Backing startup Cinta is the latest in a long line of well-considered optical investments

November 15, 2000

4 Min Read
ADC's Power Investment Strategy

This morning's announcement that ADC Telecommunications Inc. (Nasdaq: ADCT) led the latest funding for optical startup Cinta Corp. (see Cinta Secures $36M 2nd Round) is just the tip of an iceberg that's been quietly growing for more than two years.

That iceberg is ADC's optical networking investment strategy, consisting of a two-pronged approach that includes startup investment and acquisitions.

ADC's been particularly adept at spotting startups. Way back in October 1997, for instance, ADC invested $6 million in Optical Networks Inc., which subsequently became ONI Systems Inc. (Nasdaq: ONIS). In April 1999, it invested a modest $3.5 million in Siara Systems, then offered that company a credit line worth about $5 million more. Two years later, equity in ONI and Redback Networks Inc. (Nasdaq: RBAK) -- which acquired Siara -- have helped ADC rack up $1.6 billion in investments, of which $1.5 billion are "marketable securities," or shares in publicly traded companies ADC backed early on.

It's returns like these that are helping ADC make a name for itself in optical venture funding. They also don't hurt the vendor's bottom line or its attractiveness as a stock pick for investors with an eye on optical futures. ADC says it expects its next quarterly results (due November 28) to show even more investment payback.

For the record, neither ADC nor Redback have disclosed the extent of ADC's holdings in Redback. But at the time Siara merged with Redback early in 2000, ADC and its CEO William Cadogan jointly owned 7.8 percent of all Siara's outstanding capital stock.

Earlier this year, ADC formalized its startup investment tack by forming a venture capital fund, ADC Ventures, and outfitting it with a $100 million commitment from ADC's general fund. But the vendor is clear that the step was just a milestone in an ongoing project. "ADC has been making strategic investments dating back to 1996," wrote ADC spokesperson Chuck Grothaus in an email to Light Reading today. "We only formally set up the Ventures fund to emphasize the fact that the company is interested in start-ups that potentially could have an impact on our core business."

ADC Ventures execs stress that relevance to ADC's core business -- broadband connectivity, access, and transport -- is crucial to success. "Twelve months from now, I'd like to go back and see that our strategic investments resulted in new commercial relationships, acquisitions, or better solutions for customers," says Gokul Hemmady, managing director of ADC Ventures. He says picking startups with these advantages in mind helps keep investments focused.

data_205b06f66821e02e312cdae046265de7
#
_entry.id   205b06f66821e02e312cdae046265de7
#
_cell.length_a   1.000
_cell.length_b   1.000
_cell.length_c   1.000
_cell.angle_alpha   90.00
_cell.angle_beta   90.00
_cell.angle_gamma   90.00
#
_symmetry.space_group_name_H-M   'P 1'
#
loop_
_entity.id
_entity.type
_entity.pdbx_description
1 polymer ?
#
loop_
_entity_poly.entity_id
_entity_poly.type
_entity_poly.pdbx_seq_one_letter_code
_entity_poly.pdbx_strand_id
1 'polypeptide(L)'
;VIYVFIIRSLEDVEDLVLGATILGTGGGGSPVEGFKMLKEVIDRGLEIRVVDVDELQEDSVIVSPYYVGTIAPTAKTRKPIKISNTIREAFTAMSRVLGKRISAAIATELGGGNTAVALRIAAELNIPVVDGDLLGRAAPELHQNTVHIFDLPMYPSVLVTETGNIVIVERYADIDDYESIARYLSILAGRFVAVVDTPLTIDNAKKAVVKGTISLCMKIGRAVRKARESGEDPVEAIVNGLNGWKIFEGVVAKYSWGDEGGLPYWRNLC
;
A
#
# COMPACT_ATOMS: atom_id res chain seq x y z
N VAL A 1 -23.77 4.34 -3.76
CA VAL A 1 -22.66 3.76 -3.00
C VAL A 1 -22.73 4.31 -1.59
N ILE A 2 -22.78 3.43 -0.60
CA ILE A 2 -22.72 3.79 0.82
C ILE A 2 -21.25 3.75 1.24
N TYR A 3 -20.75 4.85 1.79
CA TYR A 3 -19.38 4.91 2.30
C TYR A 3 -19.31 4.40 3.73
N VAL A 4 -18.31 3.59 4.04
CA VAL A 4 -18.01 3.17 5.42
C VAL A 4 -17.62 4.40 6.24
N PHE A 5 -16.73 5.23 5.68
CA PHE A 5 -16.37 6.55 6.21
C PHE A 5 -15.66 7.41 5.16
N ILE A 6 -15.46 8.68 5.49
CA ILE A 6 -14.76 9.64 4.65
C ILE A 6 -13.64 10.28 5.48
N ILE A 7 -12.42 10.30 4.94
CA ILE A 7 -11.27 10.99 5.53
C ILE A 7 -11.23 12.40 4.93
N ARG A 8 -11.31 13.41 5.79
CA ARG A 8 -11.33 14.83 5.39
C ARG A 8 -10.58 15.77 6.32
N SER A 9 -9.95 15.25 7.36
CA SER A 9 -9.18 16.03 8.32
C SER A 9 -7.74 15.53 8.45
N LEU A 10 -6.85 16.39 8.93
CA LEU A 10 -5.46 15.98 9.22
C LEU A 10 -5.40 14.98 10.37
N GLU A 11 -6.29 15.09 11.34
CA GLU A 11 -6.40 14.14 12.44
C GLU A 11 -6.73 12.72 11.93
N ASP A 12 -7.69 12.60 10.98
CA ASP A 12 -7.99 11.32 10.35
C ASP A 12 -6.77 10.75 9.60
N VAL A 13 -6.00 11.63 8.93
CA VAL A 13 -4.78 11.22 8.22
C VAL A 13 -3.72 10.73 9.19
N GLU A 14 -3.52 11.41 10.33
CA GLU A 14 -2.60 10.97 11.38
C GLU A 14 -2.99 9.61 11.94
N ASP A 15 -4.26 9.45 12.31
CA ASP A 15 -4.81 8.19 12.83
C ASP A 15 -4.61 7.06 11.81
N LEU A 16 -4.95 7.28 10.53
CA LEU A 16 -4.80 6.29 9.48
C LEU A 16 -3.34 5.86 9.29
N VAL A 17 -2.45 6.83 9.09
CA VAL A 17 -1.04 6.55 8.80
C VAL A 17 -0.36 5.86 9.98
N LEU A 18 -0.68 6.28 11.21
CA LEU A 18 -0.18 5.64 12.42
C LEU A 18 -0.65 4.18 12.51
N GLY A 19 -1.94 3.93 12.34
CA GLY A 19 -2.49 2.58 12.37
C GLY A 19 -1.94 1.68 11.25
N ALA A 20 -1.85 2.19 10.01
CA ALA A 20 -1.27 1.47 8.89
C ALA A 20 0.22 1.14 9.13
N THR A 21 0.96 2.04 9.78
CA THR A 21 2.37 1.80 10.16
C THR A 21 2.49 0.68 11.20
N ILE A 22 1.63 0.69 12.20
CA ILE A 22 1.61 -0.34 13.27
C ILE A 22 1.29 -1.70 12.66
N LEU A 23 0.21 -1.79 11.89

So far, the fund's issued over $72 million to various startups. Besides ONI and Redback, it's backed a bunch of privately held optical companies, including the following:

  • Northstar Photonics (no Web site yet) -- optical lasers -- $2.5 million in June 2000

  • Optical Switch Corp. -- optical switching fabrics -- $5 million in April 2000

  • Optigain -- erbium doped fiber amplifiers -- $1.3 million in July 1998

  • PacketLight --optical transport switch -- $4.5 million in July 2000

  • Yafo Networks -- fiber optic subsystems -- $2 million in April 2000.

ADC Ventures isn't focused on optical startups alone: It's also invested early in a range of other broadband companies with expertise in DSL, wireless, routing, and general IP, including Efficient Networks (Nasdaq: EFNT), GlobeSpan (Nasdaq: GSPN), InterWave Communications, and Vyyo (Nasdaq: VYYO).

The second arm of ADC's optical investment formula involves acquisitions. Here, ADC's been aggressive in picking up optical components makers in an effort to build its own arsenal of optical parts: In May, it spent about $872 million for Altitun, a maker of active optical components; and about $80 million for Ibsen Micro Structures, which makes a number of optical components, including fiber Bragg gratings.

Overall, ADC's approach seems to work because it's focused on helping to build particular areas of the company's business -- ones that, like optical networking, have been spotted as key to future business. "It's the Cisco model," says Alan Bezoza, analyst with CIBC World Markets. "Making investments where it may pay off later, picking spots where the market is favorable."

Hemmady stresses the importance of staying in touch with the market. "For the past couple of years, a lot of money's flowed into solving problems that were well known." Over the next three years, he says, investors will have to be more intuitive about spotting companies that are solving problems that may not be so well understood.

-- Mary Jander, senior editor, Light Reading

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